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Email Spoofing

In this ethical hacking guide we will understand the concept of email spoofing and find out how it works with the help of an example of spoofed email headers and also learn how to prevent email spoofing in cyber security.

What is Email Spoofing?

Email spoofing is a technique used by malicious actors to send an email with a spoofed sender address to trick the recipient into appearing as if it is coming from a legitimate source.

This deception is mainly used in phishing attacks and spam emails, the purpose of which is to steal sensitive information, spread malware, or commit fraud.

How does Email Spoofing Work?

Email protocols (SMTP, POP, and IMAP) lack the mechanism to authenticate the sender's identity, making it surprisingly easy to alter email headers. A spoofed email involves modification in the 'From', 'Reply-To', and 'Return-Path' fields of the email header.

Here's a step-by-step process explaining how an attacker might spoof an email address:

1. Choosing the Target

The attacker decides whom they want to impersonate and collects the email addresses of potential victims. The target could be an individual or an organization.

2. Setting Up a Sending Email Server

The attacker sets up an email server or uses an existing one that allows the modification of outgoing email headers. Some attackers also use scripts or SMTP (Simple Mail Transfer Protocol) tools that facilitate email spoofing.

3. Forging Email Headers

The attacker crafts the email headers. Email headers are pieces of metadata sent with emails that include information like the sender, recipient, date, and subject. In an email spoofing attack, the "From" header is forged to display the email address the attacker wants to impersonate.

  • "From" Header: This is where the attacker puts the email address they are impersonating.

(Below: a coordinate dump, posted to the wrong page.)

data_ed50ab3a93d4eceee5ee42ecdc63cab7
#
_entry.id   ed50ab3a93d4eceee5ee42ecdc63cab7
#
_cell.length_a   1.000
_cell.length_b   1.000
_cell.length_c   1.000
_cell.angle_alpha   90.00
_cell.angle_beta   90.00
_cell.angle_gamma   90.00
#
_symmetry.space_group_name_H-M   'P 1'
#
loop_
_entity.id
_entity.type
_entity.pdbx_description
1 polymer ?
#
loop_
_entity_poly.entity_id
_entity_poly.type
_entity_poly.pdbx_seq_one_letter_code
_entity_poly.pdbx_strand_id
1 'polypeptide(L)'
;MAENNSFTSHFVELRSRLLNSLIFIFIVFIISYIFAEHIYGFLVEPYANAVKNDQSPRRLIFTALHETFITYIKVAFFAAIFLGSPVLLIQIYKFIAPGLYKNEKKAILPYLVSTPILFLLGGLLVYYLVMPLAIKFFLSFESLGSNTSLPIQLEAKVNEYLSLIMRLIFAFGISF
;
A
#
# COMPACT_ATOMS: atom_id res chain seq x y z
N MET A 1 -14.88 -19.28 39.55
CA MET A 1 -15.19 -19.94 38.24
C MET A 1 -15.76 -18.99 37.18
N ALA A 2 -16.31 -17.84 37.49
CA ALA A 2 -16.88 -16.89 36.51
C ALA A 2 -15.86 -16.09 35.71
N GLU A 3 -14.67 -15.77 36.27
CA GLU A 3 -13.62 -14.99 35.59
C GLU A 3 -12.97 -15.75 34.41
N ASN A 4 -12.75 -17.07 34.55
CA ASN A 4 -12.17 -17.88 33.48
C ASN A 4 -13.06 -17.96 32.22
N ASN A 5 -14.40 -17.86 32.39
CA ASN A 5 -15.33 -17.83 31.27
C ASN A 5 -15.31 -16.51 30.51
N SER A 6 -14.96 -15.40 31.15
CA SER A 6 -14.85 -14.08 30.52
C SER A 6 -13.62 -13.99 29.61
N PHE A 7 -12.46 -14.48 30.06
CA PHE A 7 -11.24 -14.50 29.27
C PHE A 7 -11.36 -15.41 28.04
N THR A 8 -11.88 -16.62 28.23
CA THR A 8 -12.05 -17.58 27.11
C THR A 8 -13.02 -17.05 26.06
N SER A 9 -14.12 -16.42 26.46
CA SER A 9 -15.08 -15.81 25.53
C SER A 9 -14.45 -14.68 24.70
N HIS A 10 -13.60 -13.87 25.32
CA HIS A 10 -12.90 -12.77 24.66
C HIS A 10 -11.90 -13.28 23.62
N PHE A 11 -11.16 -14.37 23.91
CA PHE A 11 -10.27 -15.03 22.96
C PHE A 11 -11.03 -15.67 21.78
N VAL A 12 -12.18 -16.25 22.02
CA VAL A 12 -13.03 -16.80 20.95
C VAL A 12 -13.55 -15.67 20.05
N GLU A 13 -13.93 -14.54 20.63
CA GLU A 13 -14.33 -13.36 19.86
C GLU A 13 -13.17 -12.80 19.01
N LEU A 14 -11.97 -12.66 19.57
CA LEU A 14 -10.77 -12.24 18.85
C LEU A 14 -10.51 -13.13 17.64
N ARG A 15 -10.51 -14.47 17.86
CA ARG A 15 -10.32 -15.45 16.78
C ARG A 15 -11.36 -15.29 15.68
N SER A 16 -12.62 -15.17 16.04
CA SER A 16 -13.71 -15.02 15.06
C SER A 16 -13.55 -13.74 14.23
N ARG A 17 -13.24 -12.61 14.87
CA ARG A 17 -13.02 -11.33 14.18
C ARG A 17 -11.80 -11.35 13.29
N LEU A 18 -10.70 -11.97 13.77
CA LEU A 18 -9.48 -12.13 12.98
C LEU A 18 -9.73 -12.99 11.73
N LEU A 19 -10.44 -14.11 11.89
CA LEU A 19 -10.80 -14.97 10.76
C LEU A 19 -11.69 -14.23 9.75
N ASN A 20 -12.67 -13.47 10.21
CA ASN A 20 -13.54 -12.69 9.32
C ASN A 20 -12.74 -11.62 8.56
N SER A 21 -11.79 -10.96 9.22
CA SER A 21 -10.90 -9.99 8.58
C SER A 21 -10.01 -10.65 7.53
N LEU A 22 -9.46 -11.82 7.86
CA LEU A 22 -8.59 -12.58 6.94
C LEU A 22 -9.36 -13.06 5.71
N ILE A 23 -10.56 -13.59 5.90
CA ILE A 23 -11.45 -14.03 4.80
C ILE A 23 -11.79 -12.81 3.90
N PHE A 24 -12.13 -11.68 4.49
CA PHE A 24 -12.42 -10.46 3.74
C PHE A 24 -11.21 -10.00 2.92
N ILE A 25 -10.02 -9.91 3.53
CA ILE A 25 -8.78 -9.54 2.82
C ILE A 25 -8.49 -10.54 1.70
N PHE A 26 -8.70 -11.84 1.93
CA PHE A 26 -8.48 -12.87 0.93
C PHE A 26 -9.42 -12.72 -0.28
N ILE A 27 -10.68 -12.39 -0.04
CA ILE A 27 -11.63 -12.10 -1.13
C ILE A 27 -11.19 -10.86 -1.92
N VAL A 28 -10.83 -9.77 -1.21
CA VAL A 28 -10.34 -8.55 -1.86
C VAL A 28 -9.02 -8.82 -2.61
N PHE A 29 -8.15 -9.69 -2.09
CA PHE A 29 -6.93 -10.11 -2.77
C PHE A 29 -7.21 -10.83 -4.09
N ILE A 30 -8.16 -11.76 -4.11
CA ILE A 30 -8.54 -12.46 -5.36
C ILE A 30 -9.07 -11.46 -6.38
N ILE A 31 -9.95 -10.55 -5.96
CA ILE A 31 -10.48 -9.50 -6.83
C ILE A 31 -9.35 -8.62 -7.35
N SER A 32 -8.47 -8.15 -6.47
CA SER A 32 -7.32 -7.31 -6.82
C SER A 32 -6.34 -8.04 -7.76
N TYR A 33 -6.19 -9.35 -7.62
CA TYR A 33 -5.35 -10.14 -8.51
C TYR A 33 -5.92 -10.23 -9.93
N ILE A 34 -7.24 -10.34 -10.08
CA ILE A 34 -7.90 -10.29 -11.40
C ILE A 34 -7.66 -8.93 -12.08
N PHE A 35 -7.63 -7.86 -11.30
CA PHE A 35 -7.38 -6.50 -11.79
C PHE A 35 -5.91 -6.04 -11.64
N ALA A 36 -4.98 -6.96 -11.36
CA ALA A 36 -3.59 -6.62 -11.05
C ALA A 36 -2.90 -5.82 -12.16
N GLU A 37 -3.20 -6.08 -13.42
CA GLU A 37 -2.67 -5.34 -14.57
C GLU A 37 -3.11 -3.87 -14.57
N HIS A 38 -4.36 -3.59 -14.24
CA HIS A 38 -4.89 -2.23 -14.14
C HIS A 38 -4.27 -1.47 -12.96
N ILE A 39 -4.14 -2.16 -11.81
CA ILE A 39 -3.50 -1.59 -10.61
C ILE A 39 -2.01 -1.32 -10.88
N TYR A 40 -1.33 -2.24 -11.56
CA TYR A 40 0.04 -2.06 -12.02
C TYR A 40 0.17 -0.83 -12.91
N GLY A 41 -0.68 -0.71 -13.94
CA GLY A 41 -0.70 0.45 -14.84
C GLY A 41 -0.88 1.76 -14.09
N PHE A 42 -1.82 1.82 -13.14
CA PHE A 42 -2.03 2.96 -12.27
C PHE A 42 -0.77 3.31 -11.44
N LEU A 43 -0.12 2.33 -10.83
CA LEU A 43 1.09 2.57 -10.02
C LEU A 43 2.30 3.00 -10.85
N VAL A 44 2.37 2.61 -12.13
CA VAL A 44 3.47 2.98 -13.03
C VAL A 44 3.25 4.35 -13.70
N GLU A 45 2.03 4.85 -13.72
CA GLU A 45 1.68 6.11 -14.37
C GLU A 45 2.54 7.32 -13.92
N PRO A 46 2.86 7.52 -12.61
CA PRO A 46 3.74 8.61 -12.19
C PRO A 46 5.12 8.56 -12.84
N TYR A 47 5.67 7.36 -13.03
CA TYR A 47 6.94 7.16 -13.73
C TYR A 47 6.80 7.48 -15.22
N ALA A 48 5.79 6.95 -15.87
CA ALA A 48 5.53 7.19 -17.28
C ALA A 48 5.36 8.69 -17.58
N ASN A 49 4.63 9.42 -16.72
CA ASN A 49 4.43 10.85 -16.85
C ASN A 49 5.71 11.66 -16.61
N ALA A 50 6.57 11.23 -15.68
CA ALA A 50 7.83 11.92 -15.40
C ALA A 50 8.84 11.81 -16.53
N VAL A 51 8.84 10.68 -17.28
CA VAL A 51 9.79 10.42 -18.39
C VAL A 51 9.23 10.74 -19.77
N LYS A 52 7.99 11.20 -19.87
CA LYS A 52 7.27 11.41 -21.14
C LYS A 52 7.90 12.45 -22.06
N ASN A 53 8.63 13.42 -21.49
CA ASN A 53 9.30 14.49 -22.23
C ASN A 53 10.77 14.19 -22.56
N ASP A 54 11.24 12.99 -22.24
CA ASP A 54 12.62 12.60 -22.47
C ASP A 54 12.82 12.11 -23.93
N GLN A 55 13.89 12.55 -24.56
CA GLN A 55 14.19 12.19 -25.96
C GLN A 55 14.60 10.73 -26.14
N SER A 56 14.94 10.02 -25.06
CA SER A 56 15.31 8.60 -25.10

• "Reply-To" Header (optional): Sometimes, the attacker sets a "Reply-To" header different from the "From" address, so any replies to the spoofed email go to an address controlled by the attacker.

4. Composing the Email

The attacker composes an email that appears legitimate. This might include mimicking the writing style of the person being impersonated, using the organization's logo, or including links to malicious websites.

5. Sending the Email

Using the configured email server or tool, the attacker sends the forged email to the target. The email appears to come from the spoofed address.

6. Recipient's Perception

The recipient sees the email, which appears to be from a trusted source, and may be more likely to open it, click on links, or provide sensitive information.

Example of a Spoofed Email

Scenario

An attacker wants to impersonate a bank (let's call it "Example Bank") to trick a user into revealing their login information.

Sample Email

Dear Valued Customer,

We have noticed some unusual activity on your account and need to verify your identity. Please click the link below to confirm your account information.

[Malicious Link]

Failure to verify your account within 24 hours will result in your account being suspended.

Thank you,
Customer Support Team
Example Bank

Sample Email Header